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Child Passenger Safety Training Produces 10 New Technicians

The Virgin Islands Office of Highway certified 10 technicians for completing its Child Passenger Safety Training program.

Cars filled the parking space at the Police Training Academy in Subbase at around noon Friday, and training participants could be seen adjusting car seats, placing them in cars, or placing children in them to test for safety.

The weeklong training program is funded by the National Highway and Transportation Safety Administration and conducted by the local Office of Highway Safety. For an entire week, participants experienced a combination of classroom instruction and hands-on practice on the proper use of vehicular restraints.

“We teach about car restraints, car and occupant restraints in and around the car,” explained Leslie Dickinson, territorial occupant protection coordinator at the Virgin islands Office of Highway. “We emphasize the importance of car and booster seats, airbags, and seatbelt safety, so that people can become more educated.”

Most participants in the Child Passenger Safety Training come from government agencies or departments charged with safety or emergency response. Friday’s commencement included representatives from Fire Services, Emergency Management Services and St. Thomas Rescue. There were also volunteers, according to Dickinson, who took time off from work to participate in the program.

While financial constraints prevented the Office of Highway from conducting these trainings in the last three years, Dickinson said they do aim to conduct at least one training every year in October, right after September’s Child Passenger Safety Week.

Concern for passenger safety has risen in the last few years, according to Dickinson.

“Since 2006, we have been doing a national seatbelt survey every year, and our numbers have been dropping,” said Dickinson. “We have seen, based on statistics, that a lot deaths have resulted from people not using their seat belts, using them improperly, or not being really aware of the importance and proper use of car and booster seats.”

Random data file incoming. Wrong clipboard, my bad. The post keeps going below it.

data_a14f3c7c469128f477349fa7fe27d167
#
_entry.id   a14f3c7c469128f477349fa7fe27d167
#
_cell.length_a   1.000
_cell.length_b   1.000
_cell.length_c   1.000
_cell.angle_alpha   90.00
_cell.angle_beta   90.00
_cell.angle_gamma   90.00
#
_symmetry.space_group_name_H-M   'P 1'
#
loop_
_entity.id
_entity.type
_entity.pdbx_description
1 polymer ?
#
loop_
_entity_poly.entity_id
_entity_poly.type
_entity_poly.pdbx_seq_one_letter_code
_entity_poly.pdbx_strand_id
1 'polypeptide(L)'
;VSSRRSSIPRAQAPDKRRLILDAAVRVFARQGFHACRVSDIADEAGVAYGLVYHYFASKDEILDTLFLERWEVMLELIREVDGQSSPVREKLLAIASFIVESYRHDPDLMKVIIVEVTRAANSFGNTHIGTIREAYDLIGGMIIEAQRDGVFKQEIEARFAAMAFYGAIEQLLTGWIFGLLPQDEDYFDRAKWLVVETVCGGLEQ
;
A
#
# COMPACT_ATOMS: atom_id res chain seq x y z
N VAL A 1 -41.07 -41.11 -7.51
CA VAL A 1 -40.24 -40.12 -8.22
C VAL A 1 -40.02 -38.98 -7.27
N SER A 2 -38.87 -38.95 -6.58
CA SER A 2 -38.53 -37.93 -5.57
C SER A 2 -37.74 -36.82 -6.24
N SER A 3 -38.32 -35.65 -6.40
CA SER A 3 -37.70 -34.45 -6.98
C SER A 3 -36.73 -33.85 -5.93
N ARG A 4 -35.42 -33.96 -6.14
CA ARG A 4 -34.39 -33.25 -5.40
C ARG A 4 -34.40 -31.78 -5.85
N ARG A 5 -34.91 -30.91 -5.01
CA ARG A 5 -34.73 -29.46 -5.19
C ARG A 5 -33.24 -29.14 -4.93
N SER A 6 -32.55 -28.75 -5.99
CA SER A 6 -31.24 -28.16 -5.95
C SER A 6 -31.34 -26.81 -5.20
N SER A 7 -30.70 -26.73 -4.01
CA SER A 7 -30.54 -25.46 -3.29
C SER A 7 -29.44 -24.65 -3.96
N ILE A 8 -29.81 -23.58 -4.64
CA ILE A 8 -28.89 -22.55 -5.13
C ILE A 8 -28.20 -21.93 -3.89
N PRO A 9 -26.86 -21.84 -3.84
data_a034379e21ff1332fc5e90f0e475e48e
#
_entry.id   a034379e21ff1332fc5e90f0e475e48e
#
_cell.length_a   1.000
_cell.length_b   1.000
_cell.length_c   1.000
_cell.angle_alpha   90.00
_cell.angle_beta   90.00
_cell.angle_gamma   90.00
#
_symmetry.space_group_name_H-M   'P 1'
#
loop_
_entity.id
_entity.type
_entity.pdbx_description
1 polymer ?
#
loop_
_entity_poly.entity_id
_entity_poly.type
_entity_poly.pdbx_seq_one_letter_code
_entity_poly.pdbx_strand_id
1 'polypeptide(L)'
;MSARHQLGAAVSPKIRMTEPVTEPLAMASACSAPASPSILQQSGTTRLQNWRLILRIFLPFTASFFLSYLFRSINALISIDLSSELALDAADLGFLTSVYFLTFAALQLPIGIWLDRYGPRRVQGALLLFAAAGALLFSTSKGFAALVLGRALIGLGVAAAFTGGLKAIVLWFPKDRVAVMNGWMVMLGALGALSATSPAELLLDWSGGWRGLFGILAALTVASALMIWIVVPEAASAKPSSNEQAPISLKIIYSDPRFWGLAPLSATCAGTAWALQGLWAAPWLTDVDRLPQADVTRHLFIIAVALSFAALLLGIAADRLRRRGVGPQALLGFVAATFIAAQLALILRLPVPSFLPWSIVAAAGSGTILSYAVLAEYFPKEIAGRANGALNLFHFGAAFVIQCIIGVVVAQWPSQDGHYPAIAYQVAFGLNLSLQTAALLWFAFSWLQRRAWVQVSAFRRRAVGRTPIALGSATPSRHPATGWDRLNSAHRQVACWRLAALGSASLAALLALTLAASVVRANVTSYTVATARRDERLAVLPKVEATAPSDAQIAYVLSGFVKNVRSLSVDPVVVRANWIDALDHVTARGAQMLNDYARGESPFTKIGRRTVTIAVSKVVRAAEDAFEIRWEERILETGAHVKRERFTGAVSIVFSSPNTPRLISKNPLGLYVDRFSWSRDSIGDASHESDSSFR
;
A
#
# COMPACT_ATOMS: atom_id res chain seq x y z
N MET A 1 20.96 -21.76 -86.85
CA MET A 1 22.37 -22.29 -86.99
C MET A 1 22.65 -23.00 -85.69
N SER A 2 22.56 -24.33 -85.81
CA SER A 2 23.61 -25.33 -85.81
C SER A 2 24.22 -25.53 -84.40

Car seats are an example of easily misused vehicular restraint, and have been a major concern for NHTSA. The NHTSA’s Child Restraint Use Survey indicates the practice of securing car seats in place using seat belts, which is prone to loosening or incorrect routing, has not been fully eliminated. Some car models have not yet caught up with a Federal Motor Vehicle Safety Standard, which requires cars to have an upper tether or anchor in place for car seats.

To make child safety restraints more accessible, the Office of Highway is launching its “loaner program” on all three islands. The loaner program would provide car seats and booster seats to people who only need them for short periods.

“During the summer, for example, grandparents have their grandkids for an extended period,” Dickinson explained, “but they don’t need a car seat for an entire year, they just need it for a little while, so we encourage them to come and participate in the loaner program.”

For tourists traveling with small children and renting cars while on island, Highway could even drop off the car seats or booster seats at the airport.

According to Dickinson, their concern is focused more on safety than enforcement.

“We are trying to do everything we can to educate people, not so much on the enforcement side,” she said. “We enforce, but what we really try to do is educate people on the importance of vehicular restraints.”

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